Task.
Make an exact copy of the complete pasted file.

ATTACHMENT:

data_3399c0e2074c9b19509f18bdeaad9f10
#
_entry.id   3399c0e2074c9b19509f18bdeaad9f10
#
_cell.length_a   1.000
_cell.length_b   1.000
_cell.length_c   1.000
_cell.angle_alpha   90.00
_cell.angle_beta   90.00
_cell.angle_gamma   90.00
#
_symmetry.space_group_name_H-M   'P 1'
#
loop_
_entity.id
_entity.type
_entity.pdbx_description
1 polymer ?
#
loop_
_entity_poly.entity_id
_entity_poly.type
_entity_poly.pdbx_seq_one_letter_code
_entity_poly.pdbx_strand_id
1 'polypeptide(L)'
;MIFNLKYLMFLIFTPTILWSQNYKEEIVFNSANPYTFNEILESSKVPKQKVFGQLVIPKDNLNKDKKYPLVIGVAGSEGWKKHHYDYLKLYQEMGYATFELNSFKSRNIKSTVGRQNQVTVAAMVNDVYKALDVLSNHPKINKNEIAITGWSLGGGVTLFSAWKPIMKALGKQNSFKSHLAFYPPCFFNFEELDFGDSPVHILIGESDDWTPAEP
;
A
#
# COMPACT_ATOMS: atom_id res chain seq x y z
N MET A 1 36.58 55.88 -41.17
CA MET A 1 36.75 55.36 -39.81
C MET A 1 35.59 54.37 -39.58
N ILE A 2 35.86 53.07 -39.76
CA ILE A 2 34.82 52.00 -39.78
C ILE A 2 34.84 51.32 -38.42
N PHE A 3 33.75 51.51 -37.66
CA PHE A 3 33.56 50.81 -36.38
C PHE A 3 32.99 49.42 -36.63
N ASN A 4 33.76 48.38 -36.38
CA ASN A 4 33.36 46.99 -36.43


data_3399c0e2074c9b19509f18bdeaad9f10
#
_entry.id   3399c0e2074c9b19509f18bdeaad9f10
#
_cell.length_a   1.000
_cell.length_b   1.000
_cell.length_c   1.000
_cell.angle_alpha   90.00
_cell.angle_beta   90.00
_cell.angle_gamma   90.00
#
_symmetry.space_group_name_H-M   'P 1'
#
loop_
_entity.id
_entity.type
_entity.pdbx_description
1 polymer ?
#
loop_
_entity_poly.entity_id
_entity_poly.type
_entity_poly.pdbx_seq_one_letter_code
_entity_poly.pdbx_strand_id
1 'polypeptide(L)'
;MIFNLKYLMFLIFTPTILWSQNYKEEIVFNSANPYTFNEILESSKVPKQKVFGQLVIPKDNLNKDKKYPLVIGVAGSEGWKKHHYDYLKLYQEMGYATFELNSFKSRNIKSTVGRQNQVTVAAMVNDVYKALDVLSNHPKINKNEIAITGWSLGGGVTLFSAWKPIMKALGKQNSFKSHLAFYPPCFFNFEELDFGDSPVHILIGESDDWTPAEP
;
A
#
# COMPACT_ATOMS: atom_id res chain seq x y z
N MET A 1 36.58 55.88 -41.17
CA MET A 1 36.75 55.36 -39.81
C MET A 1 35.59 54.37 -39.58
N ILE A 2 35.86 53.07 -39.76
CA ILE A 2 34.82 52.00 -39.78
C ILE A 2 34.84 51.32 -38.42
N PHE A 3 33.75 51.51 -37.66
CA PHE A 3 33.56 50.81 -36.38
C PHE A 3 32.99 49.42 -36.63
N ASN A 4 33.76 48.38 -36.38
CA ASN A 4 33.36 46.99 -36.43